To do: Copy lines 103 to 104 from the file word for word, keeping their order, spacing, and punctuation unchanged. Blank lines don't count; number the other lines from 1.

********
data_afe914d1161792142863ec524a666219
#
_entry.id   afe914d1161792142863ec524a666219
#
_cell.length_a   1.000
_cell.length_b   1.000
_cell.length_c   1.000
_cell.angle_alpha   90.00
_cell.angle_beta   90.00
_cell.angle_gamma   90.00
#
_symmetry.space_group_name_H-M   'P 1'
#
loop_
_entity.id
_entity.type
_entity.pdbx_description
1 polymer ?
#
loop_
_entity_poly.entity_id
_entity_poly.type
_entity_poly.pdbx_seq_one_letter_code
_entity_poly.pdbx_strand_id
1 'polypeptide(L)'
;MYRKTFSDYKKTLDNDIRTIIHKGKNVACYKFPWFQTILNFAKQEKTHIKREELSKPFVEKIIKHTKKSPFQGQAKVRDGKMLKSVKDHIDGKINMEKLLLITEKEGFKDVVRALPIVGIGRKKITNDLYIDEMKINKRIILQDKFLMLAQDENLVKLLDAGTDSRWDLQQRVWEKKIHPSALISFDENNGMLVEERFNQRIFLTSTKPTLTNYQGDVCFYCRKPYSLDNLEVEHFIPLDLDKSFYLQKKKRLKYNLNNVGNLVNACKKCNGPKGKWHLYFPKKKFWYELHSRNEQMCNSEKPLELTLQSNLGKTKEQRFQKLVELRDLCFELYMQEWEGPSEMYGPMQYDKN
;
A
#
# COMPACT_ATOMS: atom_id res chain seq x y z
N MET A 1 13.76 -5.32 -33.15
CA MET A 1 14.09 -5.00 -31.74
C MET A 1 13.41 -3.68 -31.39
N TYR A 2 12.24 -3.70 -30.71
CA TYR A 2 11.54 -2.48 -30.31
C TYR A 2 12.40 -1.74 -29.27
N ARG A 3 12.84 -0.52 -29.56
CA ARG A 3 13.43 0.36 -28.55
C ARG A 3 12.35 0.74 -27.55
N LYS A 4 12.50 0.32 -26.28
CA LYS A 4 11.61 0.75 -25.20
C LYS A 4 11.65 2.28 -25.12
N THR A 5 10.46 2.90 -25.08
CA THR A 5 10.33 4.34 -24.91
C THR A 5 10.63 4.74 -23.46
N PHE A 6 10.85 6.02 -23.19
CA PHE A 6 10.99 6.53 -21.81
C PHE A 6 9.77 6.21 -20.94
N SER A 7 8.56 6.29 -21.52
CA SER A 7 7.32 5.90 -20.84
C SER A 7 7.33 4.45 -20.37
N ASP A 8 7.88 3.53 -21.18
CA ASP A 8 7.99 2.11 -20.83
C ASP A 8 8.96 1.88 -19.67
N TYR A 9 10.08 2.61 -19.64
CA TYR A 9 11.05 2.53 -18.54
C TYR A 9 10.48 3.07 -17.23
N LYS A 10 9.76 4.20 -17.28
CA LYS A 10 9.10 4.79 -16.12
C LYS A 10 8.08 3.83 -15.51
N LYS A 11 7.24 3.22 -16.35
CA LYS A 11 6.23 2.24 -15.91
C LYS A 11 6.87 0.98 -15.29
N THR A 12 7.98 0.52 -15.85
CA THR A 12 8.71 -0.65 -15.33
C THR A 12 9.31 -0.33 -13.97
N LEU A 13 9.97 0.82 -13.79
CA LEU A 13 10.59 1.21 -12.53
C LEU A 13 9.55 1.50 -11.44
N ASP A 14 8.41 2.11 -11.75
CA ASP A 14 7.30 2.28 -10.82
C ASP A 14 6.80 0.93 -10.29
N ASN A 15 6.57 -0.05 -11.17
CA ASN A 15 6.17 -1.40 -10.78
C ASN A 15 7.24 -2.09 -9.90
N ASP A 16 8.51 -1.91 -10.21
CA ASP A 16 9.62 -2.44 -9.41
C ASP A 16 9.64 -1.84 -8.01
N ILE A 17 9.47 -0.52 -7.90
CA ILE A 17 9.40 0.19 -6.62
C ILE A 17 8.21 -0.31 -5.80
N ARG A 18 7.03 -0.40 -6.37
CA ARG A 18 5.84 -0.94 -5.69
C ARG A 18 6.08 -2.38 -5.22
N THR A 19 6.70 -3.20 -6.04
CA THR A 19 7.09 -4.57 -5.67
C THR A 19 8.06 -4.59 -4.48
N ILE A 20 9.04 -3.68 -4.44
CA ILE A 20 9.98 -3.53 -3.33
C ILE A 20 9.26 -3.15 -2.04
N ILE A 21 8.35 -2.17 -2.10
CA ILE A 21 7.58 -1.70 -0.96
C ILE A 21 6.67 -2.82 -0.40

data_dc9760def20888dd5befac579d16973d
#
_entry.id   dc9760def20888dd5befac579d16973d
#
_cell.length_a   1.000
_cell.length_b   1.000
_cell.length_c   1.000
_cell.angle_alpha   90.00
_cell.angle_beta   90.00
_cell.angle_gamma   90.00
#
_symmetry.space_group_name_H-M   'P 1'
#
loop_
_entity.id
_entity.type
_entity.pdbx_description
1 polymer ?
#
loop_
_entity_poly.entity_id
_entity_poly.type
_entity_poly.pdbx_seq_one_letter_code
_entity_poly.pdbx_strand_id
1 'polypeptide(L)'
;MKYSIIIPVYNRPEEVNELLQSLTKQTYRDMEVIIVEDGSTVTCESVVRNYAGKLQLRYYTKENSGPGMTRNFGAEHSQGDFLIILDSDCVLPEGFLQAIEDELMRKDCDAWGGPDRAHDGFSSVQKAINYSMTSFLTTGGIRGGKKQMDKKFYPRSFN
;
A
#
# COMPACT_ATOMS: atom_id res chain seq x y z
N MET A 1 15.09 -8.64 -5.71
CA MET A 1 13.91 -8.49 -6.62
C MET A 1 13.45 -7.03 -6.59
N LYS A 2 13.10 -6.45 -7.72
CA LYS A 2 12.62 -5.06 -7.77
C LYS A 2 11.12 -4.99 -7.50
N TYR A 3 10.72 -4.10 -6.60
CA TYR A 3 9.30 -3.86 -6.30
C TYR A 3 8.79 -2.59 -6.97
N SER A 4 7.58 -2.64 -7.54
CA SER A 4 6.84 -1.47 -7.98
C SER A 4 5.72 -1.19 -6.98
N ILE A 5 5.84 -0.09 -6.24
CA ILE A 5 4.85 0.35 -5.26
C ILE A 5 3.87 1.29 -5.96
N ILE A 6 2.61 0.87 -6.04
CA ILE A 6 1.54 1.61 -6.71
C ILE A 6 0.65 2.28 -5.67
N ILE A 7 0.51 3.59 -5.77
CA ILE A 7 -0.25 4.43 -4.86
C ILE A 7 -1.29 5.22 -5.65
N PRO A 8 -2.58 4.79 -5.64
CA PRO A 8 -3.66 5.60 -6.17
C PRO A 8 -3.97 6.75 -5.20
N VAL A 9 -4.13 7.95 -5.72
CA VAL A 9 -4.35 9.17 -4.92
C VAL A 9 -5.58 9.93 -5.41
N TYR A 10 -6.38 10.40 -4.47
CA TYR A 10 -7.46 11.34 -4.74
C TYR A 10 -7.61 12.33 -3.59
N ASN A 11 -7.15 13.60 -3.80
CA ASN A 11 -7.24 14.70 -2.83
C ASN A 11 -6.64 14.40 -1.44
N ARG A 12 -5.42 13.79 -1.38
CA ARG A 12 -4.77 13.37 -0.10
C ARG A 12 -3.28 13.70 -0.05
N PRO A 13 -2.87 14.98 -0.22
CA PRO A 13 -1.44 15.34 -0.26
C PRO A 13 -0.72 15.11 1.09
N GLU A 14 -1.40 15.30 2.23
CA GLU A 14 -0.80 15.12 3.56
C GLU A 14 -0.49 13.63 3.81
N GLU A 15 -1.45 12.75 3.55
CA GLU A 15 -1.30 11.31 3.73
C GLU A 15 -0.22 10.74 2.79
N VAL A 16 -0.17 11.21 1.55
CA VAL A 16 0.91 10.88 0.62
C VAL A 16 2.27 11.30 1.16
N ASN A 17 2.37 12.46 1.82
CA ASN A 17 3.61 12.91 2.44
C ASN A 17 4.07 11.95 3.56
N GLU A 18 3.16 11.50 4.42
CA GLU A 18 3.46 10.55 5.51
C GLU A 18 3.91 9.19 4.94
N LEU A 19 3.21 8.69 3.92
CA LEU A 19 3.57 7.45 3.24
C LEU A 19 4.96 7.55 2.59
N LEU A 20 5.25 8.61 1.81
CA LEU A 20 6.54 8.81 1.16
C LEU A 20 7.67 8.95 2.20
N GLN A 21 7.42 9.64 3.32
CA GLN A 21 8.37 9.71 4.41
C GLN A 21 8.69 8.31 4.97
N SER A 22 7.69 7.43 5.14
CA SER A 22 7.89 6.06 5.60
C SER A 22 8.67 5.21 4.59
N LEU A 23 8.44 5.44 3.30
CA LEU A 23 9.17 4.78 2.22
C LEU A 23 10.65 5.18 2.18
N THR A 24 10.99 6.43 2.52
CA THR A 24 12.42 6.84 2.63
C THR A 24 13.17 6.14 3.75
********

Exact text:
_cell.angle_gamma   90.00
#